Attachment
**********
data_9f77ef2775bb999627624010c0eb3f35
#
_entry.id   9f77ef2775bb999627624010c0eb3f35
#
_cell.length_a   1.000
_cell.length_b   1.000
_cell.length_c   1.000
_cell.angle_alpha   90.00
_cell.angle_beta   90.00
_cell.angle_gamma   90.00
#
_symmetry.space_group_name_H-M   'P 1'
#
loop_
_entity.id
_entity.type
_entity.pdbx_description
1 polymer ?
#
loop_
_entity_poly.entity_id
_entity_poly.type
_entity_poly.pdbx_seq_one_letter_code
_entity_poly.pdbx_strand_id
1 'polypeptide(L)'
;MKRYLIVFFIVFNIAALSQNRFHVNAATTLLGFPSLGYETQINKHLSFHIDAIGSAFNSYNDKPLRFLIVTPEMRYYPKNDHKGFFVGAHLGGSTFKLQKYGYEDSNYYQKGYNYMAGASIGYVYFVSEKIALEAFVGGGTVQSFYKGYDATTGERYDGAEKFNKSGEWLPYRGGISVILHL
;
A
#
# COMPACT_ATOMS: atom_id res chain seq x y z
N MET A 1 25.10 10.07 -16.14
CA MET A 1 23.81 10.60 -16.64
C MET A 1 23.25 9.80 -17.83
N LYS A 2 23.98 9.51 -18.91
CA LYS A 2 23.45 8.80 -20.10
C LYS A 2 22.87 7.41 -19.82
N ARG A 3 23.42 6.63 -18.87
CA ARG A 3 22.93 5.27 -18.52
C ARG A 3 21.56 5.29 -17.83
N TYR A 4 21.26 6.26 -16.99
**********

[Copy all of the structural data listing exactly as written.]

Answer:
data_9f77ef2775bb999627624010c0eb3f35
#
_entry.id   9f77ef2775bb999627624010c0eb3f35
#
_cell.length_a   1.000
_cell.length_b   1.000
_cell.length_c   1.000
_cell.angle_alpha   90.00
_cell.angle_beta   90.00
_cell.angle_gamma   90.00
#
_symmetry.space_group_name_H-M   'P 1'
#
loop_
_entity.id
_entity.type
_entity.pdbx_description
1 polymer ?
#
loop_
_entity_poly.entity_id
_entity_poly.type
_entity_poly.pdbx_seq_one_letter_code
_entity_poly.pdbx_strand_id
1 'polypeptide(L)'
;MKRYLIVFFIVFNIAALSQNRFHVNAATTLLGFPSLGYETQINKHLSFHIDAIGSAFNSYNDKPLRFLIVTPEMRYYPKNDHKGFFVGAHLGGSTFKLQKYGYEDSNYYQKGYNYMAGASIGYVYFVSEKIALEAFVGGGTVQSFYKGYDATTGERYDGAEKFNKSGEWLPYRGGISVILHL
;
A
#
# COMPACT_ATOMS: atom_id res chain seq x y z
N MET A 1 25.10 10.07 -16.14
CA MET A 1 23.81 10.60 -16.64
C MET A 1 23.25 9.80 -17.83
N LYS A 2 23.98 9.51 -18.91
CA LYS A 2 23.45 8.80 -20.10
C LYS A 2 22.87 7.41 -19.82
N ARG A 3 23.42 6.63 -18.87
CA ARG A 3 22.93 5.27 -18.52
C ARG A 3 21.56 5.29 -17.83
N TYR A 4 21.26 6.26 -16.99